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Government by Tweet

Whether 'tis nobler to repeal and delay, repeal and replace, delay repeal, repeal and return to the status quo ante.... Republicans are dizzied by the array of possibilities. Some among them seem to be finding that it is easier by far to paralyze government by refusing to compromise on demands to which your opposition cannot accede without abject, unconditional surrender than it is to, well, govern.

In response to Rand Paul's tweet that Donald Trump agrees that repeal should be accompanied by full replacement, the great statesman from Tennessee Senator Bob Corker, a repeal and replace guy, said, "If it is his [Trump's] view, it would be really good if he would consider tweeting it out very clearly."

Tweeting it out? How about presenting a reasoned, well articulated case for the course he has in mind? No, that would be too Obama-esque, maybe even too 19th century. Perhaps it is quaint to suggest that more than 140 characters might be required to address issues of the day.

The infatuation with Twitter and other social media reaches far beyond Trump and politicians much to the detriment of public discourse on serious and complex matters that concern us all. We are not well served by it, nor are we well served when journalists and pundits treat it as an acceptable way to deal with the business of the nation.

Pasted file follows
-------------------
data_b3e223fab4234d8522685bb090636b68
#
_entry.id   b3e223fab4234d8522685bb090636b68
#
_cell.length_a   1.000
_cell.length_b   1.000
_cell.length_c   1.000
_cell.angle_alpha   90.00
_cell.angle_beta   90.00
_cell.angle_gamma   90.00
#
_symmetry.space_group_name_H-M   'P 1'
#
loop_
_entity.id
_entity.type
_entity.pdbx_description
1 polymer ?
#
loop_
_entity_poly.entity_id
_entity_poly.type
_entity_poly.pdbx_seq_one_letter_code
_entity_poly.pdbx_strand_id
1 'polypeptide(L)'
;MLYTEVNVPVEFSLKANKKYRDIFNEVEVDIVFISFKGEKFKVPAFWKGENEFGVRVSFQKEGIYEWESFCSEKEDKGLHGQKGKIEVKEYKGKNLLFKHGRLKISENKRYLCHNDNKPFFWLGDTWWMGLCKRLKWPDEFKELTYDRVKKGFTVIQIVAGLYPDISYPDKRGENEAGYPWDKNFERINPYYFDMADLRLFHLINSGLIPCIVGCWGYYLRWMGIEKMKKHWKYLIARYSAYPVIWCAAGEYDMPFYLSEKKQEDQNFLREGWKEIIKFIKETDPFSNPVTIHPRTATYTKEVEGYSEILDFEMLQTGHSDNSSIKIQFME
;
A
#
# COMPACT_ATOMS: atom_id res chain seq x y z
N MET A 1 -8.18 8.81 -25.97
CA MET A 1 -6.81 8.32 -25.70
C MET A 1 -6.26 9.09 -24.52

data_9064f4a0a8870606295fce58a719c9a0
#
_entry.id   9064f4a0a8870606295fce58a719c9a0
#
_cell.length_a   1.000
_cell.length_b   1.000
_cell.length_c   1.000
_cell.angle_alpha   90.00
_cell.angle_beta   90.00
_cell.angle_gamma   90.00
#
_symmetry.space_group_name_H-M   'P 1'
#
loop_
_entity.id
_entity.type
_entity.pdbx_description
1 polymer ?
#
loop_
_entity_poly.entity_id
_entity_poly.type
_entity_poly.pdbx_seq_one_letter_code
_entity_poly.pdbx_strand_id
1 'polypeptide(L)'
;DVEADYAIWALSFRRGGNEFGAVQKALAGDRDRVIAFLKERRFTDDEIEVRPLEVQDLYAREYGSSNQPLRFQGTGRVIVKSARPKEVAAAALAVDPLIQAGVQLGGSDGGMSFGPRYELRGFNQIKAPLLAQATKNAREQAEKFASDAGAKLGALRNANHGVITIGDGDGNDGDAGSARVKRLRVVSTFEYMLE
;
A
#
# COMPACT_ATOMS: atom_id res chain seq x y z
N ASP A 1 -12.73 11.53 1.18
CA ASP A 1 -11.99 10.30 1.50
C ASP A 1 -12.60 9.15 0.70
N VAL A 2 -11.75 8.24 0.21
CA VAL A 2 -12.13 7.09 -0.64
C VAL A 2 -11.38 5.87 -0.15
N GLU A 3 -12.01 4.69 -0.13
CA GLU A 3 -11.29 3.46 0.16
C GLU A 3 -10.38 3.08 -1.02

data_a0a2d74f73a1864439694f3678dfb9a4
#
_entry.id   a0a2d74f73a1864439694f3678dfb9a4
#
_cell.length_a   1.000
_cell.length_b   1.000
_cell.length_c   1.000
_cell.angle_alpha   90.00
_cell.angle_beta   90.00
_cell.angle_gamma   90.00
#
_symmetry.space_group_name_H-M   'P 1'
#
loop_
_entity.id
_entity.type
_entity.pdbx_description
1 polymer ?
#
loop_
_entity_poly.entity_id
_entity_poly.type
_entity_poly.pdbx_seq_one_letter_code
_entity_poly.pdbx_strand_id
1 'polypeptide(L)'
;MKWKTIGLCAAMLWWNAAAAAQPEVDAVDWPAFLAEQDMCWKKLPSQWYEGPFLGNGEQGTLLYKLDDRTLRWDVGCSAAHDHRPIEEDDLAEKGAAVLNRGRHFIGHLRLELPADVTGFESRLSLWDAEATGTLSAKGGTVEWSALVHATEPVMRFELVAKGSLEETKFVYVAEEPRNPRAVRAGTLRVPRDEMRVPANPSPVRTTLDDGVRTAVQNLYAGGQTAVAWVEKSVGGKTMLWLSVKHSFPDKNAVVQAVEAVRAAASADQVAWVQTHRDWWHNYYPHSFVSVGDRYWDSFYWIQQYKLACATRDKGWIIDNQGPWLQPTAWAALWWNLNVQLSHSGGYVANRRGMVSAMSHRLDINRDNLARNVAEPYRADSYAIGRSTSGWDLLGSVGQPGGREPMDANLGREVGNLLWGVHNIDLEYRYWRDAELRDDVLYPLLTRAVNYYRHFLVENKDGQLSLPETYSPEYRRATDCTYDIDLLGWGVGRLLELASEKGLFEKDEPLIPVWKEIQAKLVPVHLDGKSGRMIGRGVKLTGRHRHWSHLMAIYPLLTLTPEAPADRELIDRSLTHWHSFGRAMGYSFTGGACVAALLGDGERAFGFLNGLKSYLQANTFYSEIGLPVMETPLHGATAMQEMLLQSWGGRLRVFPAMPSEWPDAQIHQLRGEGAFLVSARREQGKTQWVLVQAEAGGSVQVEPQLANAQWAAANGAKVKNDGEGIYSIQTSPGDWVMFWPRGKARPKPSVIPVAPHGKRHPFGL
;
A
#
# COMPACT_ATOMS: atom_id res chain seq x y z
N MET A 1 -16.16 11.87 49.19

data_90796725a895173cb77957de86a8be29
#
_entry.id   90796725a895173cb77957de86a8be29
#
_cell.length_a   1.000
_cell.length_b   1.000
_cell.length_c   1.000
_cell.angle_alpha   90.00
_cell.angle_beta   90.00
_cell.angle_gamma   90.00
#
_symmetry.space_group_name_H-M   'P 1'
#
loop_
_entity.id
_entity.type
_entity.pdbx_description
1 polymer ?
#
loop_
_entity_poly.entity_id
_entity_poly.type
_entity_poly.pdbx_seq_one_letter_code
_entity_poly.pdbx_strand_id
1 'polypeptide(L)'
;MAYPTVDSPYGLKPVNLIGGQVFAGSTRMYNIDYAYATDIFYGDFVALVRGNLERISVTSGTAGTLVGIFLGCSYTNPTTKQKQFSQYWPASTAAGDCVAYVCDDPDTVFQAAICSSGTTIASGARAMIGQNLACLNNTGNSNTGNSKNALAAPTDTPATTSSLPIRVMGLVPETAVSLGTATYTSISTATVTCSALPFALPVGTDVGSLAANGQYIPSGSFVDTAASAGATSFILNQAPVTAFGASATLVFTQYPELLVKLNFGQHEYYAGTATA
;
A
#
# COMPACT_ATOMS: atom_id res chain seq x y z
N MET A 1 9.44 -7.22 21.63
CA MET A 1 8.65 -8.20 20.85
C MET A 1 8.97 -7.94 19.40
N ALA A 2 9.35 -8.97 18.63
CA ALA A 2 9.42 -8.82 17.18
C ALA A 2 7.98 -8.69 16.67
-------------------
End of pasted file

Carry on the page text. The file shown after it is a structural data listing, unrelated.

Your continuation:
I jotted down a few notes on this topic yesterday evening before reading this morning of John Kerry's timely remarks at a Passing the Baton Conference sponsored by the U.S. Institute of Peace:

If policy is going to be made in 140 characters on Twitter and every reasonable measurement of accountability is being bypassed and people don’t care about it, we have a problem. And it’s not just our problem here in the United States; it’s all over the world. I mean, do you realize that in the entire presidential campaign here in the United States of America there wasn’t one question asked about climate change? In three presidential debates and one vice presidential debate, not one question. It’s stunning. What are you going to do about the environment? What are you going to do about climate change? Not once. So we’re – I just – this is a huge problem, folks, and we’re all going to have to figure out how we are going to restore a measure of accountability to our system.

Minor, nonsubstantive revisions were made to this piece after it was initially published.

Remarks at the U.S. Institute of Peace's Passing the Baton 2017: America's Role in the World (interview by Judy Woodruff with questions from the audience)

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